It seems Kombucha Tea has a specialized ability to protect against gastric illnesses by guarding the intestinal barrier (mucosal barrier) via reduced inflammation and gastric acid secretion – which typically damages the mucous membrane and causes stomach ulceration.
It May Reduce Cholesterol Levels
The high level of glucuronic acid may also decrease blood cholesterol levels, although this has only been seen in animal studies; ~50% lower total cholesterol, ~75% decline in LDL-cholesterol, and ~20% increase in HDL-cholesterol 
It is speculated that Kombucha Tea could potentially reduce cholesterol levels by inhibiting the activity of the cholesterol synthesis enzyme, HMG, or through a mechanism that increases the excretion of cholesterol.
This stems from reports that glucuronic acid may neutralize cholesterol deposits and aid their excretion via liver and kidneys.
This has been documented to help reduce atherosclerosis through the regeneration of the cellular wall .
It May Prevent Against Infectious Diseases
The fermentation process for Kombucha Tea can also lead to a production of natural antimicrobials – such as acetic acid – that may benefit against infectious diseases.
It is only speculation, but the bacteria and yeasts present in kombucha may form a “symbiosis” that could potentially inhibit the growth of harmful contaminating bacteria .
Many studies have also stated that the great acidity of Kombucha Tea can exert antibacterial activity against some common bacteria such as Salmonella, Staphylococcus Aureus, and Bacillus Cereus.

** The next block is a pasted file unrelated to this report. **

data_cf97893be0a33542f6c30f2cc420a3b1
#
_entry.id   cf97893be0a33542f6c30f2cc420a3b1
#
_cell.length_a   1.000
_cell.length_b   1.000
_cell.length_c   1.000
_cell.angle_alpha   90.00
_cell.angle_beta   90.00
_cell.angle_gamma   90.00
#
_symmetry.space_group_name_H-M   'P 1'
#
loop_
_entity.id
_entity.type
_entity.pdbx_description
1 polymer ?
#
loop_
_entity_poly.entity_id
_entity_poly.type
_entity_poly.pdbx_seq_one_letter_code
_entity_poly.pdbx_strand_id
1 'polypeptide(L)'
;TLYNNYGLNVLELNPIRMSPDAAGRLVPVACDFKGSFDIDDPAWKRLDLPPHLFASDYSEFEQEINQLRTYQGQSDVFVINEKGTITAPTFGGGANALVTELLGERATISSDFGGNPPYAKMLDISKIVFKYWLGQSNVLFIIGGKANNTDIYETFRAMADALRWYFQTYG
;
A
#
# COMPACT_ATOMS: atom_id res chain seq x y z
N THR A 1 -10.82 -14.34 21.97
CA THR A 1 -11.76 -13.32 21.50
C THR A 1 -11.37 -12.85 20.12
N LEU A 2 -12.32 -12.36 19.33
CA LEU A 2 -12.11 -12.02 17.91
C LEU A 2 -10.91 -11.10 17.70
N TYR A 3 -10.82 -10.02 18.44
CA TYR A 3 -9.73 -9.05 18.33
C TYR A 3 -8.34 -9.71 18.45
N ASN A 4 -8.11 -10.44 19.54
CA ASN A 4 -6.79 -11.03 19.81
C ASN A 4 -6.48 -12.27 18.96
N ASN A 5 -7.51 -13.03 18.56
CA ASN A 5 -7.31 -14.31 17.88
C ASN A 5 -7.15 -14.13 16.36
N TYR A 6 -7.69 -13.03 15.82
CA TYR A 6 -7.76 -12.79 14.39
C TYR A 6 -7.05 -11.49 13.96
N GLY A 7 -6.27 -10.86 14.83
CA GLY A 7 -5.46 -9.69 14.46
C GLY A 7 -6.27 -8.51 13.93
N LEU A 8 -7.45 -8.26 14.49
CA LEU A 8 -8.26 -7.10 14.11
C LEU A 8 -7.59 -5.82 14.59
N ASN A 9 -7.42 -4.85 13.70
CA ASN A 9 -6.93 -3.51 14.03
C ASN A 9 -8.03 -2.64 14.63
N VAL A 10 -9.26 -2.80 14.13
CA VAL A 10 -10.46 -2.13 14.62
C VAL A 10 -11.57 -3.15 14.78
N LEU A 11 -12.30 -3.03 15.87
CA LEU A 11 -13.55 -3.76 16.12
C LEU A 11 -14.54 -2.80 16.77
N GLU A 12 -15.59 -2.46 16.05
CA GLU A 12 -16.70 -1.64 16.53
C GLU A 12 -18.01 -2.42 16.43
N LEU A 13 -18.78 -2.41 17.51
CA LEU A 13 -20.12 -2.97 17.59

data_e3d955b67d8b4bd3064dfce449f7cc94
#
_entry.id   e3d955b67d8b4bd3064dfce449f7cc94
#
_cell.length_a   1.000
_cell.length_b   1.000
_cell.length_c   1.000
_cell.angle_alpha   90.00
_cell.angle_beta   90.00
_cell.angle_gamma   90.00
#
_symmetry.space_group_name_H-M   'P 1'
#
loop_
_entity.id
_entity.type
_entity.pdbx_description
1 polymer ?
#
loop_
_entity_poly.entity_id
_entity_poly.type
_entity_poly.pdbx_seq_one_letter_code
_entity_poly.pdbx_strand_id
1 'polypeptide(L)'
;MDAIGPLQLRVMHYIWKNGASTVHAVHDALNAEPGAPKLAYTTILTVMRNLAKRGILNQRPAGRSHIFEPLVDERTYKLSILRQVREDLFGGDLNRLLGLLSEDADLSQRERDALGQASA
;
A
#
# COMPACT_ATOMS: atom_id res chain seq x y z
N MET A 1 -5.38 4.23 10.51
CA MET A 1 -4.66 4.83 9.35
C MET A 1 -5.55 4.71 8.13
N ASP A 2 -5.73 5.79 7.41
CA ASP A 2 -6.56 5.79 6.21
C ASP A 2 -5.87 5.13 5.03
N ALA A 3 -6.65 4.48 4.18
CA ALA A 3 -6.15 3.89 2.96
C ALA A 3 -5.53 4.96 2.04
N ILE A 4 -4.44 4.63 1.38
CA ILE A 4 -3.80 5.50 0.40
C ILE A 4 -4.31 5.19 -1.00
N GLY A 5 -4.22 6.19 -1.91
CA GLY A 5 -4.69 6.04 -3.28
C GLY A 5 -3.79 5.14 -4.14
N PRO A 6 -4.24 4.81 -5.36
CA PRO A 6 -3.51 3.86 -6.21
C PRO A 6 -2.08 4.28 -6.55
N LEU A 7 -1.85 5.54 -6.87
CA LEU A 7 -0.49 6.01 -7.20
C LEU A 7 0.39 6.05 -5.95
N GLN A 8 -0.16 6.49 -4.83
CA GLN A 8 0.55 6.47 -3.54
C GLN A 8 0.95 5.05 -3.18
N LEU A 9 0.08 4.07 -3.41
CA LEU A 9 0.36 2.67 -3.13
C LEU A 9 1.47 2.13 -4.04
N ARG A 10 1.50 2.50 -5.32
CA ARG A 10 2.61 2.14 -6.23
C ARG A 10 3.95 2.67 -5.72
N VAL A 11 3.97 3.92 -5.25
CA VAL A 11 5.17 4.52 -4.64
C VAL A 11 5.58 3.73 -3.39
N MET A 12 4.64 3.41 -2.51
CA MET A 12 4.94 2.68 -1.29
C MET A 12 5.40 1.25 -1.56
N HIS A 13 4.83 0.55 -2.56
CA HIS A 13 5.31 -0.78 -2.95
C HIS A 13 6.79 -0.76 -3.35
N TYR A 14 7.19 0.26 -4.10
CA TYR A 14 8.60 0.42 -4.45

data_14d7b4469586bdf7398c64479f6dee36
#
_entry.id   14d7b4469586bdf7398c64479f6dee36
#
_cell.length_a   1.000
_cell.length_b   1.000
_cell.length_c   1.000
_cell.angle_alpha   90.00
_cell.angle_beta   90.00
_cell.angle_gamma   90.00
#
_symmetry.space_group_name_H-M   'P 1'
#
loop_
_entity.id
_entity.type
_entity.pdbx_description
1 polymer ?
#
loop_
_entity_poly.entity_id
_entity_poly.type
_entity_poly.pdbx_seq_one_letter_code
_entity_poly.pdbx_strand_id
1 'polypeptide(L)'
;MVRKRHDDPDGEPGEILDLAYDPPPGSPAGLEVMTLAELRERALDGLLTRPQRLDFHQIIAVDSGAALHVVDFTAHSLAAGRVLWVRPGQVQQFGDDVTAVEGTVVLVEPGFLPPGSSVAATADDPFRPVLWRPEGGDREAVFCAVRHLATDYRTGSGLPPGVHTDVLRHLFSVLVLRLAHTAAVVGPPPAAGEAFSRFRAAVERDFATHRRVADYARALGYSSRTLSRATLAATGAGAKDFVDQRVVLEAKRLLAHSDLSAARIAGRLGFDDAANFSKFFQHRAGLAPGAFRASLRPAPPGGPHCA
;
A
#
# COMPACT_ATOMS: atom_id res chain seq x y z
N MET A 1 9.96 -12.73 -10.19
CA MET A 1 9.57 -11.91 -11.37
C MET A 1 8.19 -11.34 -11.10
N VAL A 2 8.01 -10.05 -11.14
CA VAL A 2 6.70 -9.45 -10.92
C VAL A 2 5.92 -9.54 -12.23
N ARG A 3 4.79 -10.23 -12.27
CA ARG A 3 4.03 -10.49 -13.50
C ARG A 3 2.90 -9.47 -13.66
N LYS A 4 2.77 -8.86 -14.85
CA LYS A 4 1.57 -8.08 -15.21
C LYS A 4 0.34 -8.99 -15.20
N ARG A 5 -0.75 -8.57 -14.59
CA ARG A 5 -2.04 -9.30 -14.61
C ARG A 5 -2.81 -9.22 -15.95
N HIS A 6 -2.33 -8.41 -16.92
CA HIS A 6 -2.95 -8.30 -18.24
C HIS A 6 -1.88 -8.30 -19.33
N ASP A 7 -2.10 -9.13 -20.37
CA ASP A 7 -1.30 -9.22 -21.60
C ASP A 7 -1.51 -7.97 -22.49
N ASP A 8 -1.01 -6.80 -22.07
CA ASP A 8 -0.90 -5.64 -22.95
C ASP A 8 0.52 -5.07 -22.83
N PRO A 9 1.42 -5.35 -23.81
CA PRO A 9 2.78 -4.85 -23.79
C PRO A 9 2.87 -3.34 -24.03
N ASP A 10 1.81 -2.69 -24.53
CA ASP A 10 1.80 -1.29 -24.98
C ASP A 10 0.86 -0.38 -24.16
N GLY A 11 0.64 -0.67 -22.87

The acidic environment that Kombucha Tea creates may lead to ideal activities of antimicrobials such as acetic acid, as they are then able to freely pass through the cell walls and have an effect.
The antimicrobial effects on any pathogenic bacteria may include membrane disruption, inhibited metabolic reactions, or stress on the intracellular homeostasis .
It May Aid Detoxification Processes in the Elderly
Kombucha Tea contains a substance known as glucuronic acid, known to aid detoxification processes in the body.
It is worth noting that natural processes for detoxification do not need nutritional help in the vast majority of people, but there may be certain susceptible individuals who have a reduced capability to transform and excrete foreign substances, such as the elderly.
Glucuronic acid forms with toxic metabolites and exogenous chemicals that are not expected to be within the body called xenobiotics; pharmaceuticals, environmental pollutants, toxins.
Glucuronic acid changes the xenobiotic structure to increase their solubility and allow for easier release from tissues and then excretion from the body.